'Return of the Atom' ('Atomin Paluu'): TIFF Review

Courtesy of Toronto International Film Festival
A dry account of a controversial chapter in the "nuclear renaissance."

Inside the first nuclear plant the West has built since Chernobyl.

A black eye for the nuclear-revival movement, Mika Taanila and Jussi Eerola's Return of the Atom watches patiently as the West's first new nuclear power plant since Chernobyl slowly fails to be the trouble-free project planners promised. One might expect a film spanning five or so years of concrete pours, community meetings and construction status updates to be a dry affair, and in this case it certainly is — enlivened only by the righteousness of two or three tireless opponents of the plan. Though it stands as a useful if minor document for further debates over the future of energy production, it will only play well with anti-nuke activist groups.

The small Finnish town of Eurajoki — "a town of electrical vitality," as a welcoming billboard puts it — has since the '70s housed two of the nation's four nuclear power plants. At the dawn of what promised to be "a renaissance of nuclear energy," its operators were granted permission to build a fourth. Taanila and Eerola start watching the project in October of 2004, interviewing corporate spokesmen who assure them that the lessons of the past have been digested fully and this super-modern design has "accounted for the worst possible accident."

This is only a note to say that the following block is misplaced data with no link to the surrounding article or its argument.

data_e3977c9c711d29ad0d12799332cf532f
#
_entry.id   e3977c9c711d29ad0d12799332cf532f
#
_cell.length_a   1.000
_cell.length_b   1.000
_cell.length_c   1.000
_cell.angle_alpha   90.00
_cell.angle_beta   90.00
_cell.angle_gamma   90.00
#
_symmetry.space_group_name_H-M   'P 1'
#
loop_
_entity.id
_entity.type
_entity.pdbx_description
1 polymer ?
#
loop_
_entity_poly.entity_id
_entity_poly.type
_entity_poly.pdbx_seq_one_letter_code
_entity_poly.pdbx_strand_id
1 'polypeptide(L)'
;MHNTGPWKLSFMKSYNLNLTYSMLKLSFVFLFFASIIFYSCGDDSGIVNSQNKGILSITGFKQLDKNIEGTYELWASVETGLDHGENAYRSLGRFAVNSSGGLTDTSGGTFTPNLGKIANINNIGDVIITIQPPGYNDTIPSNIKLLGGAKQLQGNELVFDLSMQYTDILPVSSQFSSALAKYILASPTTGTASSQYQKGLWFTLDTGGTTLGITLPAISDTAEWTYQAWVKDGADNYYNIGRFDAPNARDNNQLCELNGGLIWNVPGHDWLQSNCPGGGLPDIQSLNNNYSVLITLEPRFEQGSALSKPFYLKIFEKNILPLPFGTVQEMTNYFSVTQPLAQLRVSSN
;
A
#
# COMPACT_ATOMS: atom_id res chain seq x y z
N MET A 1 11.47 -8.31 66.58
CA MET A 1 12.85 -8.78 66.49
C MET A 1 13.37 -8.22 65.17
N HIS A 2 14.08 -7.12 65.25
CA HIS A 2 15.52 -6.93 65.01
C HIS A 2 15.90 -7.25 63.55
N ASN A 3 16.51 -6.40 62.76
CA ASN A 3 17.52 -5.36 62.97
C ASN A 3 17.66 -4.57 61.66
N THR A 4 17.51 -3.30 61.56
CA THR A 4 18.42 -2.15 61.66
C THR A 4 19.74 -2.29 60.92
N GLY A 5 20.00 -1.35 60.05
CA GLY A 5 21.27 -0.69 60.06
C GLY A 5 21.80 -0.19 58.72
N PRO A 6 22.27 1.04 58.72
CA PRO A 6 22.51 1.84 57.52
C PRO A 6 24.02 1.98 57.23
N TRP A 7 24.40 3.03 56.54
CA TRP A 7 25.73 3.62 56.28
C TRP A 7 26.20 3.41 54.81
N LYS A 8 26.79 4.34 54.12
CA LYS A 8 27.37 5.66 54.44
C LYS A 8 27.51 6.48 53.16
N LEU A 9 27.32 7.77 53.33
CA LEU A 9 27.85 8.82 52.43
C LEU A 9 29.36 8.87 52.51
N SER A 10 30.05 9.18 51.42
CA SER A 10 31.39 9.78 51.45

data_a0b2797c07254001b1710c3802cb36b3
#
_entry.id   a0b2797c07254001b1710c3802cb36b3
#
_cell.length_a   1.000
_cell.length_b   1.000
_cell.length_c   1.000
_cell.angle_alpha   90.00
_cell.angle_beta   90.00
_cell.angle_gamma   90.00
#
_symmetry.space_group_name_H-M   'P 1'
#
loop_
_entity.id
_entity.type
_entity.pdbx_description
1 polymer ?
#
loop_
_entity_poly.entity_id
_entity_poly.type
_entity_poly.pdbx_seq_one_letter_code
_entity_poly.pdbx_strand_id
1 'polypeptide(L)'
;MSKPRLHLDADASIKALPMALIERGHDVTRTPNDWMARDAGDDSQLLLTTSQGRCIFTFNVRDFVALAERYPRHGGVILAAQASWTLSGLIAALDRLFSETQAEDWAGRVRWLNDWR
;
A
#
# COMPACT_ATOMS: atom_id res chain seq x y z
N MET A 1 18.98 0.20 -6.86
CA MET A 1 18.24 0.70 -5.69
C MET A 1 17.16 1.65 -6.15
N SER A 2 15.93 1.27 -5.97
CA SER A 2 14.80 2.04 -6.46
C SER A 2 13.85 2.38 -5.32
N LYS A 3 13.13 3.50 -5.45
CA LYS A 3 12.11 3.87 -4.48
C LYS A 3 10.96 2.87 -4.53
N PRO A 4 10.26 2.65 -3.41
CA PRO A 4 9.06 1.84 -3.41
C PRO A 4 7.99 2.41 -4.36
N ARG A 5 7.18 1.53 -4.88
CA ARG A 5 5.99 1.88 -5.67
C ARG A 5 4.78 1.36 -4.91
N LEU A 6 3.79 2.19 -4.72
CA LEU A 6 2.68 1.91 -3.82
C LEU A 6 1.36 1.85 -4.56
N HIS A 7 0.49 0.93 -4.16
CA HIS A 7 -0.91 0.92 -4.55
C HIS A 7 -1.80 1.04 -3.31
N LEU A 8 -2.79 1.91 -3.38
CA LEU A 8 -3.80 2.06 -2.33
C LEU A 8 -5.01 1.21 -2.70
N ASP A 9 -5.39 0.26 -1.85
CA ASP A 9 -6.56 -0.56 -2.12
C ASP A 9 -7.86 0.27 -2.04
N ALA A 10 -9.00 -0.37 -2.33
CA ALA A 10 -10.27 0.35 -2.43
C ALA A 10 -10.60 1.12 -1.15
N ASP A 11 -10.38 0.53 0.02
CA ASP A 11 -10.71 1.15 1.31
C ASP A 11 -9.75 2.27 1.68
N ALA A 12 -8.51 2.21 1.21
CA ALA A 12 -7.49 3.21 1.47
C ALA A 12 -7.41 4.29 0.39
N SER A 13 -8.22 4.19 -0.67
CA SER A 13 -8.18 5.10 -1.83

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Even if that is true (the Titanic's engineers thought the same, didn't they?), design and implementation aren't the same thing. Within the first few months we meet a workman on the site who says he couldn't do his job on schedule because "they'd forgotten to put in the f---ing drainage"; as a result, rebar was being installed loosely, allowing it to be moved around to accommodate further fixes.

These flaws aren't evident in the time-lapse footage the filmmakers present, in which mammoth cranes deliver tons of concrete. (First-time feature directors Taanila and Eerola have previously worked on experimental short films and gallery installations.) But each time we return to the construction's offices, we learn of further delays.

When they're not talking to blithe PR folks or the worksite's priest (who compares workers to Jesus's parents, for some reason), the filmmakers hang out with the few voices raising objections in Eurajoki. Most notable is an electrician who started work at the plant in 1977 and, after seeing colleagues get leukemia, started fighting his own employers. He eventually gets outside help from a Stockholm professor's investigation into the area's seismic history, but these causes for concern make little difference: Despite the fact that the third reactor has taken over twice as long to build as promised, at three times the original budget — and despite the calamity at Fukushima — the Finnish government has given the thumbs-up for the company to build a fourth.


Production company: Kinotar

Directors: Mika Taanila, Jussi Eerola

Producer: Cilla Werning

Director of photography: Jussi Eerola

Editor: Mika Taanila

Music: Pan Sonic

Sales: Deckert Distribution

No rating, 109 minutes